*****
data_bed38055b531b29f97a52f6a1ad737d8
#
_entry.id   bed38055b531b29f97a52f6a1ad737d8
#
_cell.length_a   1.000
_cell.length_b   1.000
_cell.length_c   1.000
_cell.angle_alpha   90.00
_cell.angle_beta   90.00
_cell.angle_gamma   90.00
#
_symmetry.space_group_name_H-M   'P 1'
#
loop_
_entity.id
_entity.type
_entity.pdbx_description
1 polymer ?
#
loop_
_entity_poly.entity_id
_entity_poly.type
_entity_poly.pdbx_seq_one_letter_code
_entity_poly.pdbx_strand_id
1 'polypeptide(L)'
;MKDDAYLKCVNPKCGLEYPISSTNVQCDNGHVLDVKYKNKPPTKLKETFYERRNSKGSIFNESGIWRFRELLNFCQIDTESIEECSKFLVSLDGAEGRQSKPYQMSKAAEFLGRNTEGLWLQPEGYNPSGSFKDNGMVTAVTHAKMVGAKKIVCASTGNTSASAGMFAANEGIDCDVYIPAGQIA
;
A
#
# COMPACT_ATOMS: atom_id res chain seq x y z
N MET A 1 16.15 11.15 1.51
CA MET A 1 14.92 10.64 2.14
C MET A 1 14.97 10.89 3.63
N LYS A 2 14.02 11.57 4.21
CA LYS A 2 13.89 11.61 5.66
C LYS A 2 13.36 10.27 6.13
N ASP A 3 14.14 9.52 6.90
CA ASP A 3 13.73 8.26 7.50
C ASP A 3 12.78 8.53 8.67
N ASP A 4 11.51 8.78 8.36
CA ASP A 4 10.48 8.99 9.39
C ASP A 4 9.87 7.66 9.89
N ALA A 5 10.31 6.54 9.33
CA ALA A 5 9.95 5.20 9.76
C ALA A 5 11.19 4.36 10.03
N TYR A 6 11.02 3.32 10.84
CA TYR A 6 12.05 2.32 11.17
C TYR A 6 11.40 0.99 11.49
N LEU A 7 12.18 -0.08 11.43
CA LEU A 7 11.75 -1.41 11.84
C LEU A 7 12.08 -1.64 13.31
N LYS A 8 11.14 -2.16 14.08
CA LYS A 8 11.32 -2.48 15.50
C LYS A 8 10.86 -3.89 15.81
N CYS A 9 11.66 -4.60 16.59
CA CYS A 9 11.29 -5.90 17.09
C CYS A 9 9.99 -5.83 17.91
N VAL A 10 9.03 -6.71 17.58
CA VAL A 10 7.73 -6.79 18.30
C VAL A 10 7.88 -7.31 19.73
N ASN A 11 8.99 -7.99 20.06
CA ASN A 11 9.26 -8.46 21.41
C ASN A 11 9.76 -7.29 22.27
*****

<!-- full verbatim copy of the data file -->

data_bed38055b531b29f97a52f6a1ad737d8
#
_entry.id   bed38055b531b29f97a52f6a1ad737d8
#
_cell.length_a   1.000
_cell.length_b   1.000
_cell.length_c   1.000
_cell.angle_alpha   90.00
_cell.angle_beta   90.00
_cell.angle_gamma   90.00
#
_symmetry.space_group_name_H-M   'P 1'
#
loop_
_entity.id
_entity.type
_entity.pdbx_description
1 polymer ?
#
loop_
_entity_poly.entity_id
_entity_poly.type
_entity_poly.pdbx_seq_one_letter_code
_entity_poly.pdbx_strand_id
1 'polypeptide(L)'
;MKDDAYLKCVNPKCGLEYPISSTNVQCDNGHVLDVKYKNKPPTKLKETFYERRNSKGSIFNESGIWRFRELLNFCQIDTESIEECSKFLVSLDGAEGRQSKPYQMSKAAEFLGRNTEGLWLQPEGYNPSGSFKDNGMVTAVTHAKMVGAKKIVCASTGNTSASAGMFAANEGIDCDVYIPAGQIA
;
A
#
# COMPACT_ATOMS: atom_id res chain seq x y z
N MET A 1 16.15 11.15 1.51
CA MET A 1 14.92 10.64 2.14
C MET A 1 14.97 10.89 3.63
N LYS A 2 14.02 11.57 4.21
CA LYS A 2 13.89 11.61 5.66
C LYS A 2 13.36 10.27 6.13
N ASP A 3 14.14 9.52 6.90
CA ASP A 3 13.73 8.26 7.50
C ASP A 3 12.78 8.53 8.67
N ASP A 4 11.51 8.78 8.36
CA ASP A 4 10.48 8.99 9.39
C ASP A 4 9.87 7.66 9.89
N ALA A 5 10.31 6.54 9.33
CA ALA A 5 9.95 5.20 9.76
C ALA A 5 11.19 4.36 10.03
N TYR A 6 11.02 3.32 10.84
CA TYR A 6 12.05 2.32 11.17
C TYR A 6 11.40 0.99 11.49
N LEU A 7 12.18 -0.08 11.43
CA LEU A 7 11.75 -1.41 11.84
C LEU A 7 12.08 -1.64 13.31
N LYS A 8 11.14 -2.16 14.08
CA LYS A 8 11.32 -2.48 15.50
C LYS A 8 10.86 -3.89 15.81
N CYS A 9 11.66 -4.60 16.59
CA CYS A 9 11.29 -5.90 17.09
C CYS A 9 9.99 -5.83 17.91
N VAL A 10 9.03 -6.71 17.58
CA VAL A 10 7.73 -6.79 18.30
C VAL A 10 7.88 -7.31 19.73
N ASN A 11 8.99 -7.99 20.06
CA ASN A 11 9.26 -8.46 21.41
C ASN A 11 9.76 -7.29 22.27